Justice Department and Federal Trade Commission Seek to Strengthen Enforcement Against Illegal Mergers
Agencies Launch Joint Public Inquiry Aimed at Modernizing Merger Guidelines to Better Detect and Prevent Anticompetitive Deals
Today, the Justice Department’s Antitrust Division and Federal Trade Commission (FTC) launched a joint public inquiry aimed at strengthening enforcement against illegal mergers. Recent evidence indicates that many industries across the economy are becoming more concentrated and less competitive – imperiling choice and economic gains for consumers, workers, entrepreneurs and small businesses. These problems are likely to persist or worsen due to an ongoing merger surge that has more than doubled merger filings from 2020 to 2021. To address mounting concerns, the agencies are soliciting public input on ways to modernize federal merger guidelines to better detect and prevent illegal, anticompetitive deals in today’s modern markets.
“Our country depends on competition to drive progress, innovation and prosperity,” said Assistant Attorney General Jonathan Kanter of the Justice Department’s Antitrust Division. “We need to understand why so many industries have too few competitors, and to think carefully about how to ensure our merger enforcement tools are fit for purpose in the modern economy.”
“Illegal mergers can inflict a host of harms, from higher prices and lower wages to diminished opportunity, reduced innovation and less resiliency,” said FTC Chair Lina M. Khan. “This inquiry launched by the FTC and DOJ is designed to ensure that our merger guidelines accurately reflect modern market realities and equip us to forcefully enforce the law against unlawful deals. Hearing from a broad set of market participants, especially those who have experienced first-hand the effects of mergers and acquisitions, will be critical to our efforts.”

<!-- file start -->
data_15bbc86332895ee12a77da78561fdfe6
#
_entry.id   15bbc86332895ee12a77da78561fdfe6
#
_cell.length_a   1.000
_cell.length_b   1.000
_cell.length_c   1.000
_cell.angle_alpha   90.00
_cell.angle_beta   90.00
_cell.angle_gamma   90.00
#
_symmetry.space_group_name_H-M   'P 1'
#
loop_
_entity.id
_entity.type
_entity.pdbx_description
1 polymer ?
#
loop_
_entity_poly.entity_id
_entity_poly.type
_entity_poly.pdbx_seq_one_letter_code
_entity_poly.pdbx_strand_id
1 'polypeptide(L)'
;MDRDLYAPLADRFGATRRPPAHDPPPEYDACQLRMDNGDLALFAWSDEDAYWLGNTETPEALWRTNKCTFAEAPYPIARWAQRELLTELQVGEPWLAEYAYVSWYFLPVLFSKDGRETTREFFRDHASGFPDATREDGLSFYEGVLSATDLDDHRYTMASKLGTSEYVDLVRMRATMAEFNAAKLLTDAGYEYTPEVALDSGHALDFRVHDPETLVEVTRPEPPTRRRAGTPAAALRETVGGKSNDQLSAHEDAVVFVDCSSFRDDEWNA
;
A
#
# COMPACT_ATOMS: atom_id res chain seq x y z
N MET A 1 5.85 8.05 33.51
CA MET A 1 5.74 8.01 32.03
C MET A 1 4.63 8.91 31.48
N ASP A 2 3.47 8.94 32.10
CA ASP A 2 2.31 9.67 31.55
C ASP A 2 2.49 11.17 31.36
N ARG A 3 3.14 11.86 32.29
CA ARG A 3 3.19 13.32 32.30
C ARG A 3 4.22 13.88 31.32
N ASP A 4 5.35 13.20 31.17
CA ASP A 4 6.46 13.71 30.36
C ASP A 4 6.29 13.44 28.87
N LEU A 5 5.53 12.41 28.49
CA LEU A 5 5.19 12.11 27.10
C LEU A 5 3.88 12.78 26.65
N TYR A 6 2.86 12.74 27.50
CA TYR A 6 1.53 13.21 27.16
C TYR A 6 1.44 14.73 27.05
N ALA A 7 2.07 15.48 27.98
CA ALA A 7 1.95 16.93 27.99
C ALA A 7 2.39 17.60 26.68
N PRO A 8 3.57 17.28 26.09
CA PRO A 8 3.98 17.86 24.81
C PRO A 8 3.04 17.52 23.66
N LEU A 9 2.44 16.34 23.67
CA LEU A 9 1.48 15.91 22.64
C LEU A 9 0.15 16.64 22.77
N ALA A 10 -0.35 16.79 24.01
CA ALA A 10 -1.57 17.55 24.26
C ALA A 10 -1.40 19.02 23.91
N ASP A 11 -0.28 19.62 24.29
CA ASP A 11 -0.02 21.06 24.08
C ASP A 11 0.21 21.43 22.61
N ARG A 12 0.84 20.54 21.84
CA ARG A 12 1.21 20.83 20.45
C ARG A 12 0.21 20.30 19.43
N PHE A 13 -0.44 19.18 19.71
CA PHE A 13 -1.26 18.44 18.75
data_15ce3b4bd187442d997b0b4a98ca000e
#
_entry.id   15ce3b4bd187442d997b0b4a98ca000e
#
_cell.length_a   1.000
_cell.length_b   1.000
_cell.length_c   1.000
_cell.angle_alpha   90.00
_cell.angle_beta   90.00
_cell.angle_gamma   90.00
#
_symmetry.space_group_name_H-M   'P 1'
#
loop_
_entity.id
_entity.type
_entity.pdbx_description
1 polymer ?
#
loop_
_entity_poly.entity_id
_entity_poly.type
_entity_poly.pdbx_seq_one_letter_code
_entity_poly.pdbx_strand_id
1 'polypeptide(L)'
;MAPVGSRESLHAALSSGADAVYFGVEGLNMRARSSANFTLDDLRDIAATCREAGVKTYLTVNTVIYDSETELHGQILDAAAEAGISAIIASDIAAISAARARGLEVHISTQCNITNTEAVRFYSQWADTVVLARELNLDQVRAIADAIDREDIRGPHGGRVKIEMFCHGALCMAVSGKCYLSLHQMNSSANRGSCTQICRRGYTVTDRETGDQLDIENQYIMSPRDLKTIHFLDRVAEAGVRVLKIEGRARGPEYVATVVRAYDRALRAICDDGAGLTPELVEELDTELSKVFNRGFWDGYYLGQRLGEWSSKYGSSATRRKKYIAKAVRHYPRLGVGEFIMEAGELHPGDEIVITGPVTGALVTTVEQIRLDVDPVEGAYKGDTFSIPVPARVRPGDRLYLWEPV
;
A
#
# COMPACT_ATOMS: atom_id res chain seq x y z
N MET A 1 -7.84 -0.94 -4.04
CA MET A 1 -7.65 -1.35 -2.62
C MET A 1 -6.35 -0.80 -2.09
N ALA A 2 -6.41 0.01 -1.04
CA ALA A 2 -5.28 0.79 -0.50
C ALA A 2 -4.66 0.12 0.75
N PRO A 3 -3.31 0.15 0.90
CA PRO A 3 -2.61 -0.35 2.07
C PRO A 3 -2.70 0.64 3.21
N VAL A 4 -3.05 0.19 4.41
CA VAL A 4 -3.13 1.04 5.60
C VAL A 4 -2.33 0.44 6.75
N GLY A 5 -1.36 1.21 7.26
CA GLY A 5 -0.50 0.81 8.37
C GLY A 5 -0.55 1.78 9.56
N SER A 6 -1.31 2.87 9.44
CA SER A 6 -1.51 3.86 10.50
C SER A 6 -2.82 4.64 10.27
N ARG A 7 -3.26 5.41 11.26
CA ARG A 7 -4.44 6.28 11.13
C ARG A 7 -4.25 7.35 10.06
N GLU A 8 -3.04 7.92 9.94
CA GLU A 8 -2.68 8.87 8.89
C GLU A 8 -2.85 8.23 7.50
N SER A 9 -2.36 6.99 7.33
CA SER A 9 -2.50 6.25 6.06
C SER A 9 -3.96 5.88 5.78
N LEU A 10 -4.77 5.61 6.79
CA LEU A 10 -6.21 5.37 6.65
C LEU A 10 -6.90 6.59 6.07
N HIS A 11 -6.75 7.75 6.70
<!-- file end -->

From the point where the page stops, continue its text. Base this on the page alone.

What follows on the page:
Competition is critical to the success of the economy. It ensures that Americans have the freedom to choose among different suppliers and different employers. When businesses face competition, it spurs them to improve their products, develop new ones and lower prices. Mergers can reduce choices for consumers, workers and other businesses, leaving them increasingly dependent on larger and more powerful firms that have purchased greater power to dictate the terms of their deals. To protect competition and prevent increased consolidation, Congress passed a series of antitrust laws and authorized the Justice Department and FTC to enforce them.
The antitrust laws charge the Justice Department and the FTC with preventing mergers that may substantially lessen competition or tend to create a monopoly. Merger guidelines are frameworks for the analysis of mergers under the antitrust laws. The Justice Department first published merger guidelines in 1968, with the goal of providing transparency into the standards it applied in reviewing mergers. Since then, the agencies have published a number of updates, generally specified by whether the transaction is considered horizontal (within the same market) or vertical (within the same supply chain). Although the guidelines identify some of the competitive harms mergers present, markets may fall outside the frameworks under the current approach.